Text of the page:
Tips for Creating Your Own Dog Documentaries
Dennis Przywara’s two favorite things are dogs and documentaries.
“There’s never been a dog I didn’t like,” Przywara, a filmmaker and editor who lives in Los Angeles, says. “Seriously, I could live in the land of dogs if it existed!”
Przywara was inspired to make dog documentaries after talking it up with fellow animal lovers at a local dog park. Przywara enlisted the help of his two dogs, Lucky and Odie, to serve as “actors” to test out his new camera gear. His short films capture the lives of a beloved pup, the special bond they share with their owners, and the significance they play in the lives of those around them.
“My wife and I don’t have children, so our dogs were the children we never had,” explains Przywara. “Those dogs have been there for us during some of the hardest times in our lives. We look at the videos like a couple who’s been recording their child’s first steps, the first time they speak, their first prom. It’s not only the story of their lives, but also as a family.”
Przywara shares a few pro tips on how to make your own dog documentary:
No matter how old they are, they’re still just pups at heart. That said, they don’t always understand they’re stars in front of the camera. Let them be themselves, because after all, that’s why you love them in the first place!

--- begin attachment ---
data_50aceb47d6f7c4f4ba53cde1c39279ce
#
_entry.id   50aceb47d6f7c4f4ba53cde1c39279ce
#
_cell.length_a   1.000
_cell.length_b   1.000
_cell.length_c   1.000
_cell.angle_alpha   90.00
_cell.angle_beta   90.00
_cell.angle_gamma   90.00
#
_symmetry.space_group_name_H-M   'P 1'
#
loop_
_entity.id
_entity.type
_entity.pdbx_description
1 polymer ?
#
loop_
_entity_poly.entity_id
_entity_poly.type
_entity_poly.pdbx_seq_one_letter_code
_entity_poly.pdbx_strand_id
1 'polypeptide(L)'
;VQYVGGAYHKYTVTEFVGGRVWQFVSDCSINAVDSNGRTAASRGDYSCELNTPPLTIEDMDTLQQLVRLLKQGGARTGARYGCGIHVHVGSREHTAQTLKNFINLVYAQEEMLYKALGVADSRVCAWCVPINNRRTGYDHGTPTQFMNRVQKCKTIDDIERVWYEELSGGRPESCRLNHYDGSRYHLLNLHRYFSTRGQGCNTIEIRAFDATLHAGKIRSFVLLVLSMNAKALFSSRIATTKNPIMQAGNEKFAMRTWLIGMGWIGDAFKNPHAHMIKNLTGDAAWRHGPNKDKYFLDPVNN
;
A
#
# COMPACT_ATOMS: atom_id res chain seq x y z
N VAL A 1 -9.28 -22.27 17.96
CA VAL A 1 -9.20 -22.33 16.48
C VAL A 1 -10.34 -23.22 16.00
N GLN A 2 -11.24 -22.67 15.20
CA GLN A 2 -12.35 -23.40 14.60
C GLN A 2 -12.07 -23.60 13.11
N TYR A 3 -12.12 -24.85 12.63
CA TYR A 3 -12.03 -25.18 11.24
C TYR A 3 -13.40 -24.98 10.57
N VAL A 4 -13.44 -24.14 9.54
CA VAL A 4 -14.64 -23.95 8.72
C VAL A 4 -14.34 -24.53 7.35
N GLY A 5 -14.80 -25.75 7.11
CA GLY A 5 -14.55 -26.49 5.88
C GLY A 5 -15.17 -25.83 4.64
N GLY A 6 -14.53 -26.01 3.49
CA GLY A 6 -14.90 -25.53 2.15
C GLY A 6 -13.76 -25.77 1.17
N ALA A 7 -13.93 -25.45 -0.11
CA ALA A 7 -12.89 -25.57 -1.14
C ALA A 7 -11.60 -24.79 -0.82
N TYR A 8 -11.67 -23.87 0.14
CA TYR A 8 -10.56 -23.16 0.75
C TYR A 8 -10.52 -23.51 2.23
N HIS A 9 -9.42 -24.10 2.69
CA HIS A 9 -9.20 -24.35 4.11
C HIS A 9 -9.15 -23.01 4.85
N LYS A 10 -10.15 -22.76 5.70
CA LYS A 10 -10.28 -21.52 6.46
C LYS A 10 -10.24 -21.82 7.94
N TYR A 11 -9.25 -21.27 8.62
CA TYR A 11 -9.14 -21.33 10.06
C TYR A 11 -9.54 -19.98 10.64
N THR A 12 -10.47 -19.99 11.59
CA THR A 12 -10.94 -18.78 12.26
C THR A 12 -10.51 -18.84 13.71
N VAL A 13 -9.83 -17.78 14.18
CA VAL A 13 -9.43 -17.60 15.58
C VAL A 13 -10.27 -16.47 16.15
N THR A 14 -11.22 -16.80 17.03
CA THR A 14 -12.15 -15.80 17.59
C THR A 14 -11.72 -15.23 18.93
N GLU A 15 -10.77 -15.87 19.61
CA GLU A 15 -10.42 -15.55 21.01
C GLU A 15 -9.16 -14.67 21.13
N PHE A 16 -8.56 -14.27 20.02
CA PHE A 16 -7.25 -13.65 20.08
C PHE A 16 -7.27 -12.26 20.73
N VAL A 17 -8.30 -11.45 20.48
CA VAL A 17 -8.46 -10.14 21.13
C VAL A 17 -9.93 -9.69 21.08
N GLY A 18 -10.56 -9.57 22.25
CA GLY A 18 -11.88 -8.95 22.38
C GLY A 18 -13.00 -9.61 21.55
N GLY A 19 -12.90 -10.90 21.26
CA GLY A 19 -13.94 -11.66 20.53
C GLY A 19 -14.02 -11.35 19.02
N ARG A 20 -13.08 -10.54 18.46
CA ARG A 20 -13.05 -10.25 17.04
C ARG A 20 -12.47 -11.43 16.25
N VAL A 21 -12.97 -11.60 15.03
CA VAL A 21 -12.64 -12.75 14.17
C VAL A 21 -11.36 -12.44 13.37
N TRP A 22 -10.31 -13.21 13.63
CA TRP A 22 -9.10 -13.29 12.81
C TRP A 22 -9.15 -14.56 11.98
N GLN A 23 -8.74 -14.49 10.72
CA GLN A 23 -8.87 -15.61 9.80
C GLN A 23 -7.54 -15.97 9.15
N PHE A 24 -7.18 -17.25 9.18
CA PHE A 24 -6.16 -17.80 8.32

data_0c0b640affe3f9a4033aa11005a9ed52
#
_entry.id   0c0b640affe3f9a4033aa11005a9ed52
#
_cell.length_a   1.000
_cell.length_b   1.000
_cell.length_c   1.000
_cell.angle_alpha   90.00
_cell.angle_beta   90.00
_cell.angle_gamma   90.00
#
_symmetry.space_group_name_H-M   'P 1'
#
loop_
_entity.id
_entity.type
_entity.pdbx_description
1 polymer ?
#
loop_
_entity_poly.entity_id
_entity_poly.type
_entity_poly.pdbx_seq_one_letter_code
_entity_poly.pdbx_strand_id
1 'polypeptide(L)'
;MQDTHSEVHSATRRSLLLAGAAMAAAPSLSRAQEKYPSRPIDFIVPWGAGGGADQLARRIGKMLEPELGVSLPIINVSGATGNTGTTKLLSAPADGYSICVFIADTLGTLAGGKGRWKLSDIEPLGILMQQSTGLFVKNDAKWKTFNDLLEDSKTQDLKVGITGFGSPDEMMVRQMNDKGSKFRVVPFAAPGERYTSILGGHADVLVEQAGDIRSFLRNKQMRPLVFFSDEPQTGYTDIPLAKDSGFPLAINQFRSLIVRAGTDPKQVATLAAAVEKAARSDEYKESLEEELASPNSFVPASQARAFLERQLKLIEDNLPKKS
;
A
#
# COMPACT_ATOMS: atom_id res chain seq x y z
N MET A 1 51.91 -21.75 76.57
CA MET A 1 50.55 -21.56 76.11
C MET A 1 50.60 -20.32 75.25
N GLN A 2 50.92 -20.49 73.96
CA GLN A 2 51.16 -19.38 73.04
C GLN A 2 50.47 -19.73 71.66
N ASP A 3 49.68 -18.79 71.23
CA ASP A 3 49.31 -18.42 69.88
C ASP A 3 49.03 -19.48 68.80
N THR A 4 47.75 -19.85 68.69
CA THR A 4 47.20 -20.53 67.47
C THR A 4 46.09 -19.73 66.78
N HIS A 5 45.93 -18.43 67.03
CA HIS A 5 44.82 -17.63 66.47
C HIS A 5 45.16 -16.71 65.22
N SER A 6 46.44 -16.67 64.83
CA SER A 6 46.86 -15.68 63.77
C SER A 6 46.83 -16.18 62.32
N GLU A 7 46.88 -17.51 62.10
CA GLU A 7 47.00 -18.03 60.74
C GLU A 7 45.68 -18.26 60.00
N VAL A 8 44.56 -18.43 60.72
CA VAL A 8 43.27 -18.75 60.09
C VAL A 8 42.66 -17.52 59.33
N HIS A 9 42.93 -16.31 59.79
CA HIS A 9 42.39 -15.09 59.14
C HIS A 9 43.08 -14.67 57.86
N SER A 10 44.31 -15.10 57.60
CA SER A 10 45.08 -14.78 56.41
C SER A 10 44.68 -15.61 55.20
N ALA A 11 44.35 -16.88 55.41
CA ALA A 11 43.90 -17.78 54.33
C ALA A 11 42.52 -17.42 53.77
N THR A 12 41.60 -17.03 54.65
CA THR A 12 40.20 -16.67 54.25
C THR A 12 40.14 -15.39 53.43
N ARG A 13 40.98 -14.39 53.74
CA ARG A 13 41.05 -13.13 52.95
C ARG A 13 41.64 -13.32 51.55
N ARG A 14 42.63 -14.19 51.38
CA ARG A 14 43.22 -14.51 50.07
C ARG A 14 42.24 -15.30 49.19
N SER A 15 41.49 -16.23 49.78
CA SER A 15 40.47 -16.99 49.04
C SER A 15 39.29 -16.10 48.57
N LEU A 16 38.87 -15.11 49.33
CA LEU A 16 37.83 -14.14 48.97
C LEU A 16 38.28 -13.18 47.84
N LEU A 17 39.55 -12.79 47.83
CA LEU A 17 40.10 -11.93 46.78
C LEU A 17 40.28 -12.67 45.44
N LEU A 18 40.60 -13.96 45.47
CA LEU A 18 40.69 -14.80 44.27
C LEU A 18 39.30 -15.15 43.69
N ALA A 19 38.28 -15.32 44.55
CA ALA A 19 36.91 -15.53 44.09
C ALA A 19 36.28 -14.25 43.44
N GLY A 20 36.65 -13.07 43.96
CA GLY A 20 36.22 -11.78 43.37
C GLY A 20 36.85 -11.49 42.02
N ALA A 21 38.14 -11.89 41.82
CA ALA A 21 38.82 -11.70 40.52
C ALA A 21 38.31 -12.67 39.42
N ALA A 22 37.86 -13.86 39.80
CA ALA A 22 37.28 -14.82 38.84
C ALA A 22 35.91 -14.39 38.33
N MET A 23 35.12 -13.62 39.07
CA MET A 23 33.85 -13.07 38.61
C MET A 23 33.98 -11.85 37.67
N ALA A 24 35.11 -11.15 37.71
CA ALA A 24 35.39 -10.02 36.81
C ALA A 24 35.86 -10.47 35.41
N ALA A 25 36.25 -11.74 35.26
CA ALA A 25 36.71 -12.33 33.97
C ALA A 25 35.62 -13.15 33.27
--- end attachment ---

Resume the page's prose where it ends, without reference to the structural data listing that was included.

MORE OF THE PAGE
Include yourself in the story.
Remember, the story is just as much about you as it is about them. So be sure to interview yourself as well. How did you meet your furry friend? Why did you want a dog in the first place? What made the bond happen that you had to have this dog as your own? Interview your pet’s friends, the neighbor that says “hi” to them, your partner, your kids—they’ll all have something interesting to say.
Get out of the house.
Take your dog to the park, a friend’s house, or where you normally hang out, and have fun with them. It will give your doggie more space to grow…and you never know what great stuff will happen!
Adjust the lighting to suit the color of your dog’s fur.
Different types of coats will reflect light in different lighting situations. A thin-haired yellow lab will need different lighting than a thin-haired black lab. It’s just like adjusting the lighting of a person according their skin tone. Every dog is different. Sometimes it’s best to do a simple test shot and check to see if lighting suits the needs of the presentation.
Check the microphone.
Make sure your human subject is properly mic’d in a way that it won’t interfere if the dog jumps or wants to play with its owner during the interview. If the mic is on the owner, make sure it’s secure and won’t move during the interview. Bad sound is sometimes really hard to fix, so you’ll want to pay close attention to the positioning of the mic.
Don’t worry about winning the next Oscar for fancy camera work. Just tell a fun, touching, and personal story about you and your best friend! You’ll do great, and your dog will love the free treats you give him for being a star.